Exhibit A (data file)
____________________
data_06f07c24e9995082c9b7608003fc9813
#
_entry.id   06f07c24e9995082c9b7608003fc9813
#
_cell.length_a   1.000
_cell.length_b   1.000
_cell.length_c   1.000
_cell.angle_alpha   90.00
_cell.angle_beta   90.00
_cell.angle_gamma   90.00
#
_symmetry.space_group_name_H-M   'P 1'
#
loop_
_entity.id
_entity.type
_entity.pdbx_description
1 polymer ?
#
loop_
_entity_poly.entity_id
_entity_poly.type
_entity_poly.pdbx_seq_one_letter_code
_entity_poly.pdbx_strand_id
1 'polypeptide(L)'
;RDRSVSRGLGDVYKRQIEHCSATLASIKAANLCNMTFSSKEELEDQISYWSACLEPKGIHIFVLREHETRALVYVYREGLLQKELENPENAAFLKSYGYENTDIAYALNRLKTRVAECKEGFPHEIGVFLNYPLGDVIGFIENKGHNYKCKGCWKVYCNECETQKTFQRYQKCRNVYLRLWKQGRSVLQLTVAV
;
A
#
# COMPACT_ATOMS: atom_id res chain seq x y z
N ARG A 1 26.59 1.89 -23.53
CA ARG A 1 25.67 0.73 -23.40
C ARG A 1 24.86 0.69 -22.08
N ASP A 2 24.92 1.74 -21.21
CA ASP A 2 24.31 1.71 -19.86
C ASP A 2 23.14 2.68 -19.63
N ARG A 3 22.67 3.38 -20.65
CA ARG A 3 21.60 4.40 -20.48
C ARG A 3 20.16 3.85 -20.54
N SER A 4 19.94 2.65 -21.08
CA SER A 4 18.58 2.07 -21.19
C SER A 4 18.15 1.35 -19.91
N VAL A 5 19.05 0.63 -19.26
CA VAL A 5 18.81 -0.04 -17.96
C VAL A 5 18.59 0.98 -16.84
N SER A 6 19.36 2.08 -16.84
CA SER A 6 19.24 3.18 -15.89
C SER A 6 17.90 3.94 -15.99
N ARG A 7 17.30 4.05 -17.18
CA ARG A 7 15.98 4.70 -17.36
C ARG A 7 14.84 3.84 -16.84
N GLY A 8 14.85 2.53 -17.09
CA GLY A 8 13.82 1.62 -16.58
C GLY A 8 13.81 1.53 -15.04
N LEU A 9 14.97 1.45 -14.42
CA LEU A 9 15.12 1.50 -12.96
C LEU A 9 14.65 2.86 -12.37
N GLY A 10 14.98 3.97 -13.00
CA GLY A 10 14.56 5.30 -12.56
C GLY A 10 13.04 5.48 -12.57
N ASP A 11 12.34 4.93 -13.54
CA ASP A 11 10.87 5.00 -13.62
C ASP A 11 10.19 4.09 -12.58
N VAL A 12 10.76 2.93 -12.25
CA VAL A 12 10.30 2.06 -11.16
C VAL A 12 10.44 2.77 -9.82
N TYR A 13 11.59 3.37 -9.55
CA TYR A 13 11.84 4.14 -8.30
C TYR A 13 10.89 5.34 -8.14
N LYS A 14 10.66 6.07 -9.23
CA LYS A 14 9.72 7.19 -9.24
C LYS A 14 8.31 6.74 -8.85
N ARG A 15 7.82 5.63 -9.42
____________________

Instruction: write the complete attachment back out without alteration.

data_06f07c24e9995082c9b7608003fc9813
#
_entry.id   06f07c24e9995082c9b7608003fc9813
#
_cell.length_a   1.000
_cell.length_b   1.000
_cell.length_c   1.000
_cell.angle_alpha   90.00
_cell.angle_beta   90.00
_cell.angle_gamma   90.00
#
_symmetry.space_group_name_H-M   'P 1'
#
loop_
_entity.id
_entity.type
_entity.pdbx_description
1 polymer ?
#
loop_
_entity_poly.entity_id
_entity_poly.type
_entity_poly.pdbx_seq_one_letter_code
_entity_poly.pdbx_strand_id
1 'polypeptide(L)'
;RDRSVSRGLGDVYKRQIEHCSATLASIKAANLCNMTFSSKEELEDQISYWSACLEPKGIHIFVLREHETRALVYVYREGLLQKELENPENAAFLKSYGYENTDIAYALNRLKTRVAECKEGFPHEIGVFLNYPLGDVIGFIENKGHNYKCKGCWKVYCNECETQKTFQRYQKCRNVYLRLWKQGRSVLQLTVAV
;
A
#
# COMPACT_ATOMS: atom_id res chain seq x y z
N ARG A 1 26.59 1.89 -23.53
CA ARG A 1 25.67 0.73 -23.40
C ARG A 1 24.86 0.69 -22.08
N ASP A 2 24.92 1.74 -21.21
CA ASP A 2 24.31 1.71 -19.86
C ASP A 2 23.14 2.68 -19.63
N ARG A 3 22.67 3.38 -20.65
CA ARG A 3 21.60 4.40 -20.48
C ARG A 3 20.16 3.85 -20.54
N SER A 4 19.94 2.65 -21.08
CA SER A 4 18.58 2.07 -21.19
C SER A 4 18.15 1.35 -19.91
N VAL A 5 19.05 0.63 -19.26
CA VAL A 5 18.81 -0.04 -17.96
C VAL A 5 18.59 0.98 -16.84
N SER A 6 19.36 2.08 -16.84
CA SER A 6 19.24 3.18 -15.89
C SER A 6 17.90 3.94 -15.99
N ARG A 7 17.30 4.05 -17.18
CA ARG A 7 15.98 4.70 -17.36
C ARG A 7 14.84 3.84 -16.84
N GLY A 8 14.85 2.53 -17.09
CA GLY A 8 13.82 1.62 -16.58
C GLY A 8 13.81 1.53 -15.04
N LEU A 9 14.97 1.45 -14.42
CA LEU A 9 15.12 1.50 -12.96
C LEU A 9 14.65 2.86 -12.37
N GLY A 10 14.98 3.97 -13.00
CA GLY A 10 14.56 5.30 -12.56
C GLY A 10 13.04 5.48 -12.57
N ASP A 11 12.34 4.93 -13.54
CA ASP A 11 10.87 5.00 -13.62
C ASP A 11 10.19 4.09 -12.58
N VAL A 12 10.76 2.93 -12.25
CA VAL A 12 10.30 2.06 -11.16
C VAL A 12 10.44 2.77 -9.82
N TYR A 13 11.59 3.37 -9.55
CA TYR A 13 11.84 4.14 -8.30
C TYR A 13 10.89 5.34 -8.14
N LYS A 14 10.66 6.07 -9.23
CA LYS A 14 9.72 7.19 -9.24
C LYS A 14 8.31 6.74 -8.85
N ARG A 15 7.82 5.63 -9.42